Gertruding Avant-math

Reading through Tender Buttons is always interesting, to say the very least, but today especially, since I decided to explore frequencies. Did you know that "whole" appears twenty-six times throughout the three sections of the text? "Change" appears twenty-one times and "show" (along with "shows") appears a whopping forty-two times. Just this single nexus of "whole," "change," and "show" is enough to keep one sentenced to several hard years of interpretation.

All this said, "There is no superposition and circumstance, there is hardness and a reason and the rest and remainder. There is no delight and no mathematics."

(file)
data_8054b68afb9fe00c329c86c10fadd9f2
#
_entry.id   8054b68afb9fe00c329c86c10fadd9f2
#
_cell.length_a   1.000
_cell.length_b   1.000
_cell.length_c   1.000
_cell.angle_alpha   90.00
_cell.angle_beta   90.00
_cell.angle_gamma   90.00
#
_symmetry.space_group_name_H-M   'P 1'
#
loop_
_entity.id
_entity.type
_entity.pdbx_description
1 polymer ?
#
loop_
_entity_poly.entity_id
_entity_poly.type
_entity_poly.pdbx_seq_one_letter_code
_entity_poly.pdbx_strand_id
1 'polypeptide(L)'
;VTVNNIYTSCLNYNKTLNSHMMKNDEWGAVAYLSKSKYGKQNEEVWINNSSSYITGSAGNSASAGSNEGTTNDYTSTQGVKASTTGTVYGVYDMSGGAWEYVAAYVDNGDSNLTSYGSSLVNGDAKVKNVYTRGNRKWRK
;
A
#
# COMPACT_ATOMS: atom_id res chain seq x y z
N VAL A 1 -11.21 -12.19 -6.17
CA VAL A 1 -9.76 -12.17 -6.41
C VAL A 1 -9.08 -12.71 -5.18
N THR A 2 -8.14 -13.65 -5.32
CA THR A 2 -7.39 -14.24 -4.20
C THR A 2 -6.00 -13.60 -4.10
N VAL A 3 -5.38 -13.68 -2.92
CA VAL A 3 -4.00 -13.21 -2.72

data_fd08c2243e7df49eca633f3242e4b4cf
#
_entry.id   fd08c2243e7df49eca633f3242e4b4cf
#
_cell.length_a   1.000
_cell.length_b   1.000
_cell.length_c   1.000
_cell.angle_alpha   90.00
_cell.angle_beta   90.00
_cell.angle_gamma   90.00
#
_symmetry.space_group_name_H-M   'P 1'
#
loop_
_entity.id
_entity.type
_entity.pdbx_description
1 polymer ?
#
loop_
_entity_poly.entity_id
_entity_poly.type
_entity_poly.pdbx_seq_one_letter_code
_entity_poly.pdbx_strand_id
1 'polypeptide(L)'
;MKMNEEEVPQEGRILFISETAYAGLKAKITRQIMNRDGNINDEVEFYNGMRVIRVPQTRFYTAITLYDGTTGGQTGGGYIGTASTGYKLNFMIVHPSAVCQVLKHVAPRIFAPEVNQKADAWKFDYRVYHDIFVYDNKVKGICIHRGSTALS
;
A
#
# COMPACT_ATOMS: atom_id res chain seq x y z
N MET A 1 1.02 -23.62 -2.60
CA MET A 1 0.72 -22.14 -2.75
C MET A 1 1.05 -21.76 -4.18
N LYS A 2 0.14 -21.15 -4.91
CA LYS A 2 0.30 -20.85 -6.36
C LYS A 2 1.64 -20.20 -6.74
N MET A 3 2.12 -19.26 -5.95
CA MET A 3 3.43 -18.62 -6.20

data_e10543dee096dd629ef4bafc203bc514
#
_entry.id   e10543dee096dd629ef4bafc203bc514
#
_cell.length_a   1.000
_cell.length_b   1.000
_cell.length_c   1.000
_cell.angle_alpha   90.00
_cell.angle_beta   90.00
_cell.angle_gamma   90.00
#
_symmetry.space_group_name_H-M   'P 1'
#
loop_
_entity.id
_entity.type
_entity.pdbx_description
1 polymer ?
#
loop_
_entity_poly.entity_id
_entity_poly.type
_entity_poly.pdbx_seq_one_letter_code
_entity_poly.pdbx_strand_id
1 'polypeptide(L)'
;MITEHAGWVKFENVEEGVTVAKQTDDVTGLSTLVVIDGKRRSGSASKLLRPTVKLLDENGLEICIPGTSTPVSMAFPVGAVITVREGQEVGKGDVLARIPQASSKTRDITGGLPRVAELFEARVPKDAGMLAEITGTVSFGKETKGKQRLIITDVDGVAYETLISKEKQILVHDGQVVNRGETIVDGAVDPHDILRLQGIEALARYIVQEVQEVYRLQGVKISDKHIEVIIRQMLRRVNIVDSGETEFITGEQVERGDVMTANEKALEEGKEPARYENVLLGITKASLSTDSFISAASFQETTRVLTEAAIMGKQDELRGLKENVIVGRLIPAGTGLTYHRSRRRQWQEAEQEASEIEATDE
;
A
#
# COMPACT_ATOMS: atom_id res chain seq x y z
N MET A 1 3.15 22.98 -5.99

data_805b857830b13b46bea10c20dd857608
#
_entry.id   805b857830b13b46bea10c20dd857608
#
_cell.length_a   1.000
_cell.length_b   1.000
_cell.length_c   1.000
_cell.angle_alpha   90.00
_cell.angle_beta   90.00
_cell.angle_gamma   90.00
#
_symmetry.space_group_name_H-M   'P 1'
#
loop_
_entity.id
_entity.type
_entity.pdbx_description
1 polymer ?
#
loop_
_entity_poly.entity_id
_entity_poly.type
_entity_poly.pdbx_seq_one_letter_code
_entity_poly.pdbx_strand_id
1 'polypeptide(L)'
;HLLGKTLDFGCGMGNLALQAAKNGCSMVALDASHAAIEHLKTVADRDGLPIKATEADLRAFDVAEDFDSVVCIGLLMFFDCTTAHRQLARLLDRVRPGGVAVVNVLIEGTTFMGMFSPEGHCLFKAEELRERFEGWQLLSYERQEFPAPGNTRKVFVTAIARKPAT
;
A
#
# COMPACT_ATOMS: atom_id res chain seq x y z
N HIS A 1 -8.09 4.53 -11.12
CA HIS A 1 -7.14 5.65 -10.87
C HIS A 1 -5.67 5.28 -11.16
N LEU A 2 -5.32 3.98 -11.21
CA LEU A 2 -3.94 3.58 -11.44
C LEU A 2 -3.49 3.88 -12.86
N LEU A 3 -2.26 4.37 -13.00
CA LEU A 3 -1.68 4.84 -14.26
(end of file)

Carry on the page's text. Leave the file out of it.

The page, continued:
It seems to me that the whole text is constituted by superpositions and circumstances, delights and--yes indeed--mathematics. What is mathematics but the study of measurement, properties, and relationships? Wouldn't this definition serve to describe avant-garde modernist poetry writ large? It encapsulates, so far as I can see, Pound's ideogrammic method, for example. And Pound called poetry "inspired mathematics." A mathematics that breathes.

As a study, Tender Buttons methodically attends to the stuff of mathematics--measures, properties, and relationships--by making (poiesis) observations. It is a special kind of knowledge arrived at through performance, surely, but useful knowledge nevertheless: "Change a single stream of denting and change it hurriedly, what does it express, it expresses nausea." Or, rather, change expresses or shows the process known as reality. The feeling of nausea is real. Does it need "hardness and a reason" to occur?